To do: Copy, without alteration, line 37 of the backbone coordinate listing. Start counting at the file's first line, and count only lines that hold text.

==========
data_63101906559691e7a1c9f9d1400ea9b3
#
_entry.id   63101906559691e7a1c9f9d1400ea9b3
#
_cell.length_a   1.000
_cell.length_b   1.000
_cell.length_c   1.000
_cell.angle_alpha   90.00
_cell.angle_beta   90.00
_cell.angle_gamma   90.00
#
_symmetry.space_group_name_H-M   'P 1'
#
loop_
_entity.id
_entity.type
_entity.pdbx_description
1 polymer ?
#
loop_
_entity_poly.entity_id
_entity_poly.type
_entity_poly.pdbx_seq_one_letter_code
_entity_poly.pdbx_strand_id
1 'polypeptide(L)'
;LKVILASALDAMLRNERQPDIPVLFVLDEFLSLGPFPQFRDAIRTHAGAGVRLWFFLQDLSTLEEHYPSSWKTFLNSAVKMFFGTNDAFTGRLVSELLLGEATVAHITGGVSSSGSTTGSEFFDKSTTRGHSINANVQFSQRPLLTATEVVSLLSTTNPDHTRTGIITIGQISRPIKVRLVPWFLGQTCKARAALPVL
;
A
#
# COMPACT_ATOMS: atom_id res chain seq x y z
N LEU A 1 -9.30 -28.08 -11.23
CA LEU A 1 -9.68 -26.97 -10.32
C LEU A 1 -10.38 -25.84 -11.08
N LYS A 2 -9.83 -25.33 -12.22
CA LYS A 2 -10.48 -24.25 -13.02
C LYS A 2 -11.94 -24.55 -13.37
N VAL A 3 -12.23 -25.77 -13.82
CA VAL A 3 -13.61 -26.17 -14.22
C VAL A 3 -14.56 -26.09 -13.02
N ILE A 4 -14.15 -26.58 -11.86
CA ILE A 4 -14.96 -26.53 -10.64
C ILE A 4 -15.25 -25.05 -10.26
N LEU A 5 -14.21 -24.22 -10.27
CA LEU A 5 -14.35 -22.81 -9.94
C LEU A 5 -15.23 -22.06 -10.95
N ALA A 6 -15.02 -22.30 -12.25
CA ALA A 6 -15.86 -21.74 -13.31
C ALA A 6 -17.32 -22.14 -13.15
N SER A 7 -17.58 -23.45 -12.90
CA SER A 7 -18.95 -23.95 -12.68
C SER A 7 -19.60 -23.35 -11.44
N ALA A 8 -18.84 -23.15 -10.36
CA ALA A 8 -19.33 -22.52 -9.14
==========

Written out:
N VAL A 3 -12.23 -25.77 -13.82